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War as an exchange of blows between technical systems?

by admin

Wars are always “showcases” for technological products: weapons, control systems, early warning systems, etc. The fact that this is the case has been recalled in the mass media since the beginning of October.

On the one hand, highly sophisticated AI technology (“We don’t know how Israel’s military is using AI in Gaza, but we should”, LA Times), and on the other hand, highly sophisticated guerrilla technology (“A spider’s web of tunnels: inside Gaza’s underground network being targeted by Israel: Gaza’s underground network being targeted by Israel”, Guardian).

This “showcase” serves a predominantly male-coded interest in technology, machines and gadgets in general. Something that boys develop “naturally” at sandbox age, for example when they re-enact or play wars.

The interested but uncritical look at this “shop window” is a cool, pitiless one. As cold and pitiless as the view of technology itself, which can make war appear to be an exchange of blows between quasi-neutral and objective technological systems and solutions.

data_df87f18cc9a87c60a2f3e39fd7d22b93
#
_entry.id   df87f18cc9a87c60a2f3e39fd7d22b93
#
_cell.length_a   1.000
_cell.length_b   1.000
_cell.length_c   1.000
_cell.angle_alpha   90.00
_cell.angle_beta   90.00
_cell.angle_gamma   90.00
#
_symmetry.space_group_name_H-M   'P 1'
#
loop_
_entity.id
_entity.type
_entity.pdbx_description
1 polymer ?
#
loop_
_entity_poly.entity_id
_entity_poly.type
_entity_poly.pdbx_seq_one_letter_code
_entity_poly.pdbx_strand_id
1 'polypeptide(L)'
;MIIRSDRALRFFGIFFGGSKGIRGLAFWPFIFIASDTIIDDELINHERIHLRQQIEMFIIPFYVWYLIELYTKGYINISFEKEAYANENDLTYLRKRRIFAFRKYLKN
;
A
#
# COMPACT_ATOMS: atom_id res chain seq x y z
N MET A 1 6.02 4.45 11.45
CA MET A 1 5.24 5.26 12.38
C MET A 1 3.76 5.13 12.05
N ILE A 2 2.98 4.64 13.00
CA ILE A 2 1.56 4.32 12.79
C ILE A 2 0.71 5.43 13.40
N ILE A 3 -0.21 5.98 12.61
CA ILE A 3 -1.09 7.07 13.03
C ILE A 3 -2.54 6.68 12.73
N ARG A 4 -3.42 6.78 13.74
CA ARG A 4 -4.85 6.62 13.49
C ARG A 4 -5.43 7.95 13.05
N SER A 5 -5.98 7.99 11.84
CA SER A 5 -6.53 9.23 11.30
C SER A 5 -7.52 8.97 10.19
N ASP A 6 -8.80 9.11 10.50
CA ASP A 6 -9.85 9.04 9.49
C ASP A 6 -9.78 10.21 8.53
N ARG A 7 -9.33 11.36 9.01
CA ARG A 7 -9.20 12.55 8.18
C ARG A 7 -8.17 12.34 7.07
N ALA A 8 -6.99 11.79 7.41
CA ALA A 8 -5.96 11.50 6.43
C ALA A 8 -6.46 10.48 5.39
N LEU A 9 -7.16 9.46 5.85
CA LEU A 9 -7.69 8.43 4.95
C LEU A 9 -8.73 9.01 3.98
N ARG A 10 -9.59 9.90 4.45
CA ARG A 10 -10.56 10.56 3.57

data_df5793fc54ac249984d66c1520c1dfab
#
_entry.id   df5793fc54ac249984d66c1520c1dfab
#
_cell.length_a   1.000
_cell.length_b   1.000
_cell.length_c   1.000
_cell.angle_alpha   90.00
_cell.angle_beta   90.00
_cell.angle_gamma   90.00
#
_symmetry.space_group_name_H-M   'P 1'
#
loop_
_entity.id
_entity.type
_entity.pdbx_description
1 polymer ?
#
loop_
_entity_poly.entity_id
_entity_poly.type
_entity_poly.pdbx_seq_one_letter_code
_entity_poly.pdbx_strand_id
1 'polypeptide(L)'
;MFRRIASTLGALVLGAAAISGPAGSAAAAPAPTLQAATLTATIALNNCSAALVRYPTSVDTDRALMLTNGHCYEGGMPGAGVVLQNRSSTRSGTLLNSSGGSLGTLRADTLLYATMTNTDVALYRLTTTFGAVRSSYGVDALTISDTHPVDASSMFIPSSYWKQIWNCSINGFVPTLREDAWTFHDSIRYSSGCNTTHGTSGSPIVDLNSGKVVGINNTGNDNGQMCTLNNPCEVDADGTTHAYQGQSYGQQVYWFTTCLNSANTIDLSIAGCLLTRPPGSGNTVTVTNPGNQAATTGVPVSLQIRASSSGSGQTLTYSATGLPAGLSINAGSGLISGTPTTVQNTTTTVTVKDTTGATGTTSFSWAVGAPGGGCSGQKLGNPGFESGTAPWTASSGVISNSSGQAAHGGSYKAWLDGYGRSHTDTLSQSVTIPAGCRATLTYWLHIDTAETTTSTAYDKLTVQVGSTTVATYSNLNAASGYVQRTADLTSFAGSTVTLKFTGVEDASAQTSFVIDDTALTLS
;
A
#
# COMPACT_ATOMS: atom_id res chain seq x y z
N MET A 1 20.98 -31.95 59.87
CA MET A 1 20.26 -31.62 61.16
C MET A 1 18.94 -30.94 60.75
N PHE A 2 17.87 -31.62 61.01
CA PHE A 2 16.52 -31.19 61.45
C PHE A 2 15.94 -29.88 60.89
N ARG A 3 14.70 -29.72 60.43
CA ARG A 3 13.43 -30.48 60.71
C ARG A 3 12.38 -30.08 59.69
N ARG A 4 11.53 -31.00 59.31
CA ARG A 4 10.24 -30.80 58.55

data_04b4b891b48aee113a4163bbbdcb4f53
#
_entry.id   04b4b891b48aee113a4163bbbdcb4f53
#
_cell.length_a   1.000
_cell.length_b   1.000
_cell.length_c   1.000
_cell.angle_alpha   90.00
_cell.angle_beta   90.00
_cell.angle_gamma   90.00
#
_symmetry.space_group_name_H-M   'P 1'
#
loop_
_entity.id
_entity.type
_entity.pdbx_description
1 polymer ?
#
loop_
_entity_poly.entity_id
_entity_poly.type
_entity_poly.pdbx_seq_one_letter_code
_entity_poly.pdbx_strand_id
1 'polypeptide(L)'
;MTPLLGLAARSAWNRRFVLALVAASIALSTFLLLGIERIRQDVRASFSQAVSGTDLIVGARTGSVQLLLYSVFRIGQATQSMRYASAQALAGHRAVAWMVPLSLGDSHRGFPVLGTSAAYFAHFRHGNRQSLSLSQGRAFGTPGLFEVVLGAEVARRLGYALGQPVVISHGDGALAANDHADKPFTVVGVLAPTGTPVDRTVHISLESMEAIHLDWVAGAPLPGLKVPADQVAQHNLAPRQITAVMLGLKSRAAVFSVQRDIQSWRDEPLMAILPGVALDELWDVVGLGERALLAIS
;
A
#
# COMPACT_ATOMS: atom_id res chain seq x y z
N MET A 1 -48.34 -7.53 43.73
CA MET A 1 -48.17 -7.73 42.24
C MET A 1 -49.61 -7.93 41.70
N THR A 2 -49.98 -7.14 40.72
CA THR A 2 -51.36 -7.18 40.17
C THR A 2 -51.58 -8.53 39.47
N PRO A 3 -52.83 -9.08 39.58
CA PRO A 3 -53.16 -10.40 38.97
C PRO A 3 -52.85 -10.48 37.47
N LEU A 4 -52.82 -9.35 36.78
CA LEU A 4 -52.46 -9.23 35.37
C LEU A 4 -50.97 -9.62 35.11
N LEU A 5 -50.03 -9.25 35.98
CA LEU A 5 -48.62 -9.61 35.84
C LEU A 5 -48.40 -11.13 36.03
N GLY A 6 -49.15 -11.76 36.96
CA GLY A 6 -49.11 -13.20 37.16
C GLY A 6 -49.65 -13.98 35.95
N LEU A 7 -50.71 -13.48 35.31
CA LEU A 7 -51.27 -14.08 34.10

Human life and human suffering hardly play a role at this level. It is a dehumanized discourse of technological dominance.

Despite all the naive and supposedly childish interest in the “technical solutions” of the warring parties, we have to ask ourselves how this dehumanized discourse about technological dominance underpins and secretly shapes the polarizing and polarizing war discourse about the “right position” and “wrong solidarity”?

Is sincere empathy still possible? Can we still listen and educate ourselves before taking a stand? Or do we have to admit that we have long been looking through the lens of technology and have lost the human connection to war?

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